Tuesday, December 15, 2009
TUESDAY, Dec. 15 (HealthDay News) -- In terminally ill cancer patients, adequate spiritual support is associated with an increased usage of hospice care and an improved quality of life, according to a study published online Dec. 14 in the Journal of Clinical Oncology.
Tracy Anne Balboni, M.D., of the Dana-Farber Cancer Institute in Boston, and colleagues interviewed 343 patients, including 168 who were identified as high religious coping, at baseline and observed them for a median of 116 days until death.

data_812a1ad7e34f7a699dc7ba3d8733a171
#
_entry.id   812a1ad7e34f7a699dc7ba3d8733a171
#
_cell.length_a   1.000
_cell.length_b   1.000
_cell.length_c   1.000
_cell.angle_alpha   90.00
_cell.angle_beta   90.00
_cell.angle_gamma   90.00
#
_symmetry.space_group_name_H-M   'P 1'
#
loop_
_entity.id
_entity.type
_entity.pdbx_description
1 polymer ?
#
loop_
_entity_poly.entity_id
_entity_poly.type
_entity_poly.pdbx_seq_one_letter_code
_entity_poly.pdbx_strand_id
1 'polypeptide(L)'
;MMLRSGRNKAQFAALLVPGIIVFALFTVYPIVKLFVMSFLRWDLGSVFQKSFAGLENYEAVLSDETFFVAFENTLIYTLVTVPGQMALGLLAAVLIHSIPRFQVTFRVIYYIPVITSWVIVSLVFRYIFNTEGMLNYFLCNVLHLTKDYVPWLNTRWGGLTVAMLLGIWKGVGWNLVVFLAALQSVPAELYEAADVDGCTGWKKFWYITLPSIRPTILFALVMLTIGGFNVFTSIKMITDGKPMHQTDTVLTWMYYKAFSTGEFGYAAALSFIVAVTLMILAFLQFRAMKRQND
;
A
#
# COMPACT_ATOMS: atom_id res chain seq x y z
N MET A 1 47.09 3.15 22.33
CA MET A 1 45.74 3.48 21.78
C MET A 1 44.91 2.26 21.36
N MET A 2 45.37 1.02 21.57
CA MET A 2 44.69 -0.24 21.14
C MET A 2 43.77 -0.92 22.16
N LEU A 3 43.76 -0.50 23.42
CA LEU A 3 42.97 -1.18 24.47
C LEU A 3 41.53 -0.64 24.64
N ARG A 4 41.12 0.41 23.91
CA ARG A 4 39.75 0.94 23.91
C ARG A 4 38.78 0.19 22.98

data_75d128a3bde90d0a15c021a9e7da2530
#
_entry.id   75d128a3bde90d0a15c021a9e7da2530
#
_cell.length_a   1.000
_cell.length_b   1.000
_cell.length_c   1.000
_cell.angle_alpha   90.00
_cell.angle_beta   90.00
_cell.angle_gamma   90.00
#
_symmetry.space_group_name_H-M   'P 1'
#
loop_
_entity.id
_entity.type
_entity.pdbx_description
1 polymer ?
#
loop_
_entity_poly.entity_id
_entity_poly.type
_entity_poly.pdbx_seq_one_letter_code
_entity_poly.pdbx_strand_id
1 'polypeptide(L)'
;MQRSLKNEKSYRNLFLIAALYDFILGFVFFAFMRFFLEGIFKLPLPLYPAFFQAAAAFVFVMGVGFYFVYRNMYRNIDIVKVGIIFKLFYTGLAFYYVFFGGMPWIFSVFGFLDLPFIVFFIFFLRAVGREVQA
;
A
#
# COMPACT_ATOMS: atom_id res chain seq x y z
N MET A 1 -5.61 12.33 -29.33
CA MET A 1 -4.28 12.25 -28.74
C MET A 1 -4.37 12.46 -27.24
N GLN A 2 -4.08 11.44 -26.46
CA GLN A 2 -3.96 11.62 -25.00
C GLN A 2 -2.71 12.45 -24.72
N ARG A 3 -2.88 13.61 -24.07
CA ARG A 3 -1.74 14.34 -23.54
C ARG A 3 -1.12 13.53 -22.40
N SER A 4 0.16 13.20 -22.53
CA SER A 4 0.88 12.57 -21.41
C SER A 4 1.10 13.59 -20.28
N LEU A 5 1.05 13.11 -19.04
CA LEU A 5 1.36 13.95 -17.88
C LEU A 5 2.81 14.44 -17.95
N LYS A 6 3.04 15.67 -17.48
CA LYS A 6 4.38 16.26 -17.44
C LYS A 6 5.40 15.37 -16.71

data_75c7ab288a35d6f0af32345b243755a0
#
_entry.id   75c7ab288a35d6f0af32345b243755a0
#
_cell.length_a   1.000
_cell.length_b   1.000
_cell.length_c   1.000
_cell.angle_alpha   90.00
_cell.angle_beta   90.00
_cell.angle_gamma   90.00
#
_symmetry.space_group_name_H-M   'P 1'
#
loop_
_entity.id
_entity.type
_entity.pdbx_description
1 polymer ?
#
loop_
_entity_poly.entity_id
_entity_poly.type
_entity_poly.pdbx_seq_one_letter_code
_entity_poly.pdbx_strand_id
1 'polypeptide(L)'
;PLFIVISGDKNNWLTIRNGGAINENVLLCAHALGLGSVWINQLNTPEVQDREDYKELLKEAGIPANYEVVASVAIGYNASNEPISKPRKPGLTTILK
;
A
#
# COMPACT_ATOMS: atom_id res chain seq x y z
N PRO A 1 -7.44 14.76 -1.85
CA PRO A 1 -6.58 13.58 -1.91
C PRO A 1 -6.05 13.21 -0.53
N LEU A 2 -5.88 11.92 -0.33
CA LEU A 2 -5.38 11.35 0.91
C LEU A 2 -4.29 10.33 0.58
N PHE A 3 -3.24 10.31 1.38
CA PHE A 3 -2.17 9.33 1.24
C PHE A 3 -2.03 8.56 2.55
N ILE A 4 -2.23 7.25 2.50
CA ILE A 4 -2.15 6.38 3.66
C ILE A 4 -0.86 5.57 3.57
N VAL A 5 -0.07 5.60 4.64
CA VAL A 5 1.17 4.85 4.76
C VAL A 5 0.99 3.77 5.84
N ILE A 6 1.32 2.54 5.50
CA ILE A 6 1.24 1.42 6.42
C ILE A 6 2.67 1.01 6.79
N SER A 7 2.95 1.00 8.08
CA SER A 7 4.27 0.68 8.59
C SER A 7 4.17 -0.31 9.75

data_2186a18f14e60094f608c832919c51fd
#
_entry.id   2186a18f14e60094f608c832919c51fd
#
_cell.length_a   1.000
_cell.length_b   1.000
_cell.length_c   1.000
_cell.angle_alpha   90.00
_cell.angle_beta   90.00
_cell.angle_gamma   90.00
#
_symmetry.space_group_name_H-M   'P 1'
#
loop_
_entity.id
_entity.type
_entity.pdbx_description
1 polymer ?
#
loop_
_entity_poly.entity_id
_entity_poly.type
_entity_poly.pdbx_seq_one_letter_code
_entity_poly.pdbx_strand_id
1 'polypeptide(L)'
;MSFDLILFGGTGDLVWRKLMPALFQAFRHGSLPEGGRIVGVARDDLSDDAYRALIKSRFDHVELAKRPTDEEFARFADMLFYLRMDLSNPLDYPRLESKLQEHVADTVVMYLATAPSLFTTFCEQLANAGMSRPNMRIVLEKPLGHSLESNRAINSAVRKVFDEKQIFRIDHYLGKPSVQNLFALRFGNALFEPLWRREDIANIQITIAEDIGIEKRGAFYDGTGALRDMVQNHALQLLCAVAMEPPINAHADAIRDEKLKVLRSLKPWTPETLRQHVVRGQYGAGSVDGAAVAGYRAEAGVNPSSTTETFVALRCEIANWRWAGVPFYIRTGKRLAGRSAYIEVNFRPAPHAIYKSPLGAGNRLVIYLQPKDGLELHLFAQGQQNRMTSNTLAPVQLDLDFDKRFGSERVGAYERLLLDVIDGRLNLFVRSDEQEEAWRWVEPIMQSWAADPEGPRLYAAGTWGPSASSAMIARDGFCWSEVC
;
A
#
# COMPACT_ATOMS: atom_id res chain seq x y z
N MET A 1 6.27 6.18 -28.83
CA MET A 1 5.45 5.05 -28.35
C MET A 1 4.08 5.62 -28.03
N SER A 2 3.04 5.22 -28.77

The researchers found that substantial or complete support of spiritual needs by the medical team was associated with a greater likelihood of receiving hospice care than non-support (odds ratio, 3.53), especially among high religious coping patients (odds ratio, 4.93). They also found that spiritual support was associated with a lower likelihood of aggressive treatment in high religious coping patients (odds ratio, 0.18), and that all patients who received spiritual support from the medical team and pastoral care visits had higher quality of life scores.
"These findings underscore the need to educate medical caregivers in their appropriate roles in providing patient-centered spiritual care and the importance of integrating pastoral care into multidisciplinary medical teams," the authors write.
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